The iconic Charlie’s Sandwich Shoppe is back in action

After gutting the whole building, new owner Evan Deluty, the chef and owner of nearby Stella, hasn’t changed much at the South End diner, from the cracked leather stools to the famed turkey hash.

The refurbished counter at Charlie’s in the South End.

When Charlie’s Sandwich Shoppe closed its doors in 2014, after nearly 90 years on Columbus Avenue in the South End, Boston lost a piece of its soul. Since 1927, the restaurant had served its famous turkey hash, tuna melts, and seared burgers to many a famous athlete, gangster, and politician—including President Obama a year before its doors shuttered.

But Evan Deluty, the South End chef and owner of Stella, wasn’t going to let the restaurant go without a fight. A neighborhood resident and staunch Charlie’s enthusiast, he quickly put in his bid. Deluty announced his plans to completely gut the building and reopen under the same name just a few months after the kitchen closed.


A year and a half later, the day Deluty and other devotees have been waiting for is finally here: On Friday at 7 a.m., Deluty will fire up the griddles, and start plating eggs, burgers, and hash for anyone who sidles up to the counter. He plans to stick to breakfast for now, expanding into lunch once he feels the business is ready.

The sign hasn’t changed.

“I’m psyched,’’ Deluty said as he stood in his new restaurant, waiting for the health inspector to show up. “It’s been a year and a half. It’s been a complete rehab, the building was gutted to the bricks, but we tried to maintain the integrity and wonderful charm that Charlie’s had. And, you know, trying to recreate an iconic landmark is not an easy task. But we’re going to give it a go.’’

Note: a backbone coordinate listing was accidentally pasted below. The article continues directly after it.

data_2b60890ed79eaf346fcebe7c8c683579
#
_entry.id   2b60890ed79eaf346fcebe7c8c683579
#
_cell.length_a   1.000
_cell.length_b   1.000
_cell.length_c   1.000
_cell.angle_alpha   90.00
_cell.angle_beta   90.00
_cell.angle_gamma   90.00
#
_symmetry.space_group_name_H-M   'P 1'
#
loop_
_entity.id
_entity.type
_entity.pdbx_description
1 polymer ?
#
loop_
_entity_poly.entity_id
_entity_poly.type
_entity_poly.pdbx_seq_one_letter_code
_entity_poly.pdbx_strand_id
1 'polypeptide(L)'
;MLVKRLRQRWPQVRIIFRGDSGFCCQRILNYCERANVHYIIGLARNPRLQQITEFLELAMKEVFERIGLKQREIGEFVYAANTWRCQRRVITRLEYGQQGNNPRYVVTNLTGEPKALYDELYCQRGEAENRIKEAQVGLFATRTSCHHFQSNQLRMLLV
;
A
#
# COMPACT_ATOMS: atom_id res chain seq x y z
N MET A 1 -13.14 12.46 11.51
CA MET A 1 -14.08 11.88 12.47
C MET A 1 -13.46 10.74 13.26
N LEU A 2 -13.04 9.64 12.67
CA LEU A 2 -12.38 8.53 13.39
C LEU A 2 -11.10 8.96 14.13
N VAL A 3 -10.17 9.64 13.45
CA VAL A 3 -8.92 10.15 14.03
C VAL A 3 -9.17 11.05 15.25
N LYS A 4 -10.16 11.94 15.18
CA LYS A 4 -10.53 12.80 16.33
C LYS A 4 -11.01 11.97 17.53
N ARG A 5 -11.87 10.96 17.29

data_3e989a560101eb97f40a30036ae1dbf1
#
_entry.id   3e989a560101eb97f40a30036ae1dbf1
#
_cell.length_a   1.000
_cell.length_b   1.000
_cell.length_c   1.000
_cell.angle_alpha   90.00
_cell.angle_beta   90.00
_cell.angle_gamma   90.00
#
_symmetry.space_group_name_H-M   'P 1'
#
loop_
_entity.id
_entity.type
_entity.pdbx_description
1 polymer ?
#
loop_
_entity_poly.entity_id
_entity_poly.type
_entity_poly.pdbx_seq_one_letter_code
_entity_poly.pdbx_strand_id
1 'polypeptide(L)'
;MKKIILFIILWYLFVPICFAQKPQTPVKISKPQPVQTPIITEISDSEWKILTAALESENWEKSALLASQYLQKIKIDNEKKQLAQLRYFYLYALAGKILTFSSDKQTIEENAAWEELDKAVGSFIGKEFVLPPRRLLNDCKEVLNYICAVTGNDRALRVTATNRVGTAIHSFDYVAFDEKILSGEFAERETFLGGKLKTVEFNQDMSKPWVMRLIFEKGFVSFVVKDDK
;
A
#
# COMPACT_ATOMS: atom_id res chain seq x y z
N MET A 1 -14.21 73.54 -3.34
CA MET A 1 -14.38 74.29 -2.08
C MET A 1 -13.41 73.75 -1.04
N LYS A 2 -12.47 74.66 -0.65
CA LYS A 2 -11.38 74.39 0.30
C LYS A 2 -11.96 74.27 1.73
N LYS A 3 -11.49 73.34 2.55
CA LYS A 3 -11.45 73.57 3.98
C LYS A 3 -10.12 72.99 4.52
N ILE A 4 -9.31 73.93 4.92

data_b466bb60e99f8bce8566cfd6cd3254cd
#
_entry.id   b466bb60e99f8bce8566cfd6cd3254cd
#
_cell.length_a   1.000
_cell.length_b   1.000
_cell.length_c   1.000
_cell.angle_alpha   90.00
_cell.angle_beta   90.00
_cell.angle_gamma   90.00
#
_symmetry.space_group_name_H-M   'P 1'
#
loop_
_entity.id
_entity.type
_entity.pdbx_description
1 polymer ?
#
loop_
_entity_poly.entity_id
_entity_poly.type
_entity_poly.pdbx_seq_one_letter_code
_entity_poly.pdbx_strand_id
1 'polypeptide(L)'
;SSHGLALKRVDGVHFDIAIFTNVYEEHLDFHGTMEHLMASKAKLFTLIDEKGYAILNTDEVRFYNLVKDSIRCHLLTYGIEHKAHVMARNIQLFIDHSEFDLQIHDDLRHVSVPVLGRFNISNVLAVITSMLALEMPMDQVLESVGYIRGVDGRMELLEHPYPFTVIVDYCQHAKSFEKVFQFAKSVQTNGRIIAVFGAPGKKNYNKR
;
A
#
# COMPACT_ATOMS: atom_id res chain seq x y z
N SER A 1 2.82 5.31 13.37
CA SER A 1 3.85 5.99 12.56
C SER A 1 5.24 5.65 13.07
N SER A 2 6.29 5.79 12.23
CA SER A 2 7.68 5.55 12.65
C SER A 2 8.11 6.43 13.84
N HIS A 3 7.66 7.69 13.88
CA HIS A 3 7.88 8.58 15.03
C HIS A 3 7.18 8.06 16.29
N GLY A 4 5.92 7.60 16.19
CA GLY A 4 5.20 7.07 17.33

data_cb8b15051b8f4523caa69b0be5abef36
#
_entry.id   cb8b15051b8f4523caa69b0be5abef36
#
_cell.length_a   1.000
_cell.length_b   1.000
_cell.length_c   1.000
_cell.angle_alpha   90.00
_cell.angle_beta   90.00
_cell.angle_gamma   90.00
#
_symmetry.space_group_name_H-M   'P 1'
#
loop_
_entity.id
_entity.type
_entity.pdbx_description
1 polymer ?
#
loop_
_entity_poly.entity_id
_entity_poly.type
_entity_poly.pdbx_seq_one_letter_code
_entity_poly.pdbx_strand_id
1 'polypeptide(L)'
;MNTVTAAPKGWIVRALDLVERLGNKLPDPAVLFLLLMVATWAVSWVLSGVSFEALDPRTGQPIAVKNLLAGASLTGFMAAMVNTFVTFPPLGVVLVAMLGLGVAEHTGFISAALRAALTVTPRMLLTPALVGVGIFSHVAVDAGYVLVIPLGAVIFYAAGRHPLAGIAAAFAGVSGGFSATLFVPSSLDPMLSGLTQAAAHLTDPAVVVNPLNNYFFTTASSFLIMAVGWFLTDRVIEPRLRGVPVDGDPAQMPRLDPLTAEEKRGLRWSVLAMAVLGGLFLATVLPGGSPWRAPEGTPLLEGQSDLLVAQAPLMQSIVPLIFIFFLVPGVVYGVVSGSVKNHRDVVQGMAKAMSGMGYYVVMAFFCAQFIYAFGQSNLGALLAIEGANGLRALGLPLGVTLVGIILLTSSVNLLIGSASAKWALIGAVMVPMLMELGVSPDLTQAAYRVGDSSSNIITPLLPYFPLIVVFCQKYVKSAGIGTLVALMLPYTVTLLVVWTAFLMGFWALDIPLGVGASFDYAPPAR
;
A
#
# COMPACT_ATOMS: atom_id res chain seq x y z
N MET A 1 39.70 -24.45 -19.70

Deluty changed the interior as little as possible and is keeping the menu exactly the same as it was under former owner Arthur Manjourides—who worked at the restaurant for 61 years. The barstools, with their cracked, red leather seats, await hungry customers in front of the linoleum counter. Deluty also turned the door of the wooden eight-by-eight foot refrigerator into a frame, which now displays all the old photos that once adorned the walls.

Deluty has turned the doors of the old wooden refrigerator into picture frames.

And then there’s the briny pickle jar, which sat behind the counter starting in 1927. But this time, he’s elevating the glass container and it’s very old, slightly worse for wear contents to icon status on a wooden shelf.


“We’re actually mounting it on the wall right now,’’ he said. “As we speak, it’s going up on the wall. We’re building it its own little sanctuary. A little shrine to pay homage to the greatness of Charlie’s.’’

Deluty said that all the Manjourides—Arthur, his brother Chris, and his sisters Marie and Fontaine—have been involved in the reopening. Arthur, along with Marie, who will work at Charlie’s on the weekends, was in the shop on Thursday afternoon as the staff prepped for the morning. Deluty said he’s honored to have a member of the Manjourides family back at Charlie’s, which is named after the restaurant’s original owner.


“I’m very excited,’’ Marie Manjourides said, perched on a red stool. “Because I miss the neighborhood, I miss the people, I miss the family atmosphere, and it’s a new family coming in. They’ll bring their family and it’s wonderful.’’

Asked about his hopes for the future, Deluty paused and thought for a moment.

“Just to carry on the legacy of Charlie’s,’’ he finally said. “To continue the legacy. We just had a small break, so to rekindle the history. To continue to be a part of the neighborhood’s growth and just to the wonderfulness of the South End.’’


Marie Manjourides, sister of former owner Andrew Manjourides, sits in the newly finished Charlie’s.

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